Ahh, another (f)utility study. Does it work, or doesn’t it? And yes, I know. It’s another animal study. But it may give us a glimpse of where we are really going with this.
A team at the University of Tennessee – Knoxville devised a dog experiment to study how well performing CPR works in critically hypovolemic animals. They used three groups of dogs that received a severe shock insult: hemorrhage until loss of pulse, then waiting for 30 minutes in that pulseless state. At that point, one of three interventions was performed for 20 minutes.
One group received CPR only, another group underwent CPR plus fluid administration, and the last group got fluids only.
Here are the factoids:
- The insult to all three groups was similar.
- Vital signs and lab studies were similar in the CPR+fluid and fluid only groups.
- The CPR only group had significantly lower mean arterial pressures and higher pulse rates than the other CPR+fluid and fluid only groups.
- Ejection fraction was lower in the CPR only group, and it also had a higher incidence of end organ damage.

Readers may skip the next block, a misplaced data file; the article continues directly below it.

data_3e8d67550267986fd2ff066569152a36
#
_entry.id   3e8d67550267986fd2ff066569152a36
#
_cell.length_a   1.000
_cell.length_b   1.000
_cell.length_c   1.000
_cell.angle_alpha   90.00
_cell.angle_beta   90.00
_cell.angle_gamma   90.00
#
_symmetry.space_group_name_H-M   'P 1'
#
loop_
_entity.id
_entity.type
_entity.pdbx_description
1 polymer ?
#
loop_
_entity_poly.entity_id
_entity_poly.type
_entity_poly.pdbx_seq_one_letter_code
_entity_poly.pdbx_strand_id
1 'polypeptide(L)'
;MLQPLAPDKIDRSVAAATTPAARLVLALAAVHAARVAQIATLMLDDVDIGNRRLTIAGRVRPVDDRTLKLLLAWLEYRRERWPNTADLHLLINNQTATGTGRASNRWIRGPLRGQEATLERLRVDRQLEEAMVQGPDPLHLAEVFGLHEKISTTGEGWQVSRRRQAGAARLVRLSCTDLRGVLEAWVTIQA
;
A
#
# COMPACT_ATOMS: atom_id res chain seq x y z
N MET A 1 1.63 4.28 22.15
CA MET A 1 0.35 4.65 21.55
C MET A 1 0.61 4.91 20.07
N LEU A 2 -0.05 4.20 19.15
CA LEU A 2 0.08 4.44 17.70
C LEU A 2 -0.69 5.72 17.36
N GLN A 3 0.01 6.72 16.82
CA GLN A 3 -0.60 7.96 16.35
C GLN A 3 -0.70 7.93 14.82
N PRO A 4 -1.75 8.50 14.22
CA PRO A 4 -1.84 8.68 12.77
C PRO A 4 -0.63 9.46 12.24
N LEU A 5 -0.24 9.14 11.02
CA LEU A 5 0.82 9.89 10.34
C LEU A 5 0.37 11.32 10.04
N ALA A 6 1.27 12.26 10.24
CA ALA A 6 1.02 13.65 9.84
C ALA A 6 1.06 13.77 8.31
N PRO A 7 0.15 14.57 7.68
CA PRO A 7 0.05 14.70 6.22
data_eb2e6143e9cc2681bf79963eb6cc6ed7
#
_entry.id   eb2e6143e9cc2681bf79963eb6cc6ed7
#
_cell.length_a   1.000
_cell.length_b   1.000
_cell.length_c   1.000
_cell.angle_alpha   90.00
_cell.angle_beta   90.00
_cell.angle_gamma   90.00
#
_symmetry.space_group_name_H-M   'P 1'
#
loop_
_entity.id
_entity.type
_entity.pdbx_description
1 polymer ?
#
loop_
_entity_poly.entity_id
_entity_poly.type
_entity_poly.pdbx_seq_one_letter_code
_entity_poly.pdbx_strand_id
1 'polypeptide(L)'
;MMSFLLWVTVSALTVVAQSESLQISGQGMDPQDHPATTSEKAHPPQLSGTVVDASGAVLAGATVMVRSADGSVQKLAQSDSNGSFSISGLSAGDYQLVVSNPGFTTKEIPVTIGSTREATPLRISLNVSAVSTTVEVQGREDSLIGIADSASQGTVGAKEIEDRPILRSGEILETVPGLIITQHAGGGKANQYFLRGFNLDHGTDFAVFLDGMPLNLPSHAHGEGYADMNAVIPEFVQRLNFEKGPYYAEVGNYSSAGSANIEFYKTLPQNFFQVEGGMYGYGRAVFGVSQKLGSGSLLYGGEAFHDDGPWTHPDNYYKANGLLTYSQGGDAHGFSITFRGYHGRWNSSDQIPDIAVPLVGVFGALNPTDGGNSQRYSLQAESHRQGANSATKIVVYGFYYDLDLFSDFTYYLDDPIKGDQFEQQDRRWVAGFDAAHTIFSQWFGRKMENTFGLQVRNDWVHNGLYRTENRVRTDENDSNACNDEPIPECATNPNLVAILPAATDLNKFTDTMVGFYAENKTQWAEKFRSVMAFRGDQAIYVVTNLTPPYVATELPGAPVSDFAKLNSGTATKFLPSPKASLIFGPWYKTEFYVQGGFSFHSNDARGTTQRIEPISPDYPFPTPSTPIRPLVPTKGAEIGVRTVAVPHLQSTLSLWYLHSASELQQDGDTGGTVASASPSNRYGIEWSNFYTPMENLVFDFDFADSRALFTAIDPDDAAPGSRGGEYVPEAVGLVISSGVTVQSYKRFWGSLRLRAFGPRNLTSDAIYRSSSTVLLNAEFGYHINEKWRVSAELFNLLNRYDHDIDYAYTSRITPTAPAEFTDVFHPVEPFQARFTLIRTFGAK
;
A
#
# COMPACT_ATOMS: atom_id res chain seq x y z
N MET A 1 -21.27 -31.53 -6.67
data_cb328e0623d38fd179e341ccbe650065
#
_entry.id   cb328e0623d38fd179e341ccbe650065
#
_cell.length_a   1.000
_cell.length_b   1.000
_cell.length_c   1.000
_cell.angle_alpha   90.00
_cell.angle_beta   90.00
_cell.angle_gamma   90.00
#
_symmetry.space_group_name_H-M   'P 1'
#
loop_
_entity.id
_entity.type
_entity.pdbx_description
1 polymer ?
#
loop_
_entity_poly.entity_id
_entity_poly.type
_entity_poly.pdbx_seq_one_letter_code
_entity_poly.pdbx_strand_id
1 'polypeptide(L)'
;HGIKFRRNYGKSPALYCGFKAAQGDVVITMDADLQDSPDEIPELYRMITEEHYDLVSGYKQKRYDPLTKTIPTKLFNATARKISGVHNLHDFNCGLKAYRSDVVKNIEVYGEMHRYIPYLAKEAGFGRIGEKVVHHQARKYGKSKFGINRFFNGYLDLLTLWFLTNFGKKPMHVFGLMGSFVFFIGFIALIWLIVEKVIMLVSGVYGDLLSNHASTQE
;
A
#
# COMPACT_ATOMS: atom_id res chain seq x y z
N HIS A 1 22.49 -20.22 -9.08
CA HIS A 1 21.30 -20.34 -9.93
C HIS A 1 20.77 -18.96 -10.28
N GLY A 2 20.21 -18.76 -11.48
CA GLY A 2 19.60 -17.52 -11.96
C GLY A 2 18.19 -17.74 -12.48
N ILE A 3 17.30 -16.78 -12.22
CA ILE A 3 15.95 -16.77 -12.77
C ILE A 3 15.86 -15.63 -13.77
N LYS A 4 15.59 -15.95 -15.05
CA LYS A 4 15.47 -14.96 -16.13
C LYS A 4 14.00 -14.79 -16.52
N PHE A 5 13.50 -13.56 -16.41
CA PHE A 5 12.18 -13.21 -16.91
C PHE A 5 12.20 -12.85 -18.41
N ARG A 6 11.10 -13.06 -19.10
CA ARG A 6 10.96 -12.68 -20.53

- Two of the six dogs in the CPR only group died before the end of the study.
Bottom line: Tread with caution here. It makes sense that pounding on an empty tank won’t do much. But this study doesn’t exactly prove this. Only the vital signs measurements were significantly different. All other results are just trends in this very small study. And finally, dogs are (obviously) different than people, in their physiology and their chest wall shape. This can certainly make a difference, and does not mean that we should abandon CPR in humans in hemorrhagic shock.
Reference: Utility of CPR in hemorrhagic shock, a dog model. EAST 2016 Oral abstract #8, resident research competition.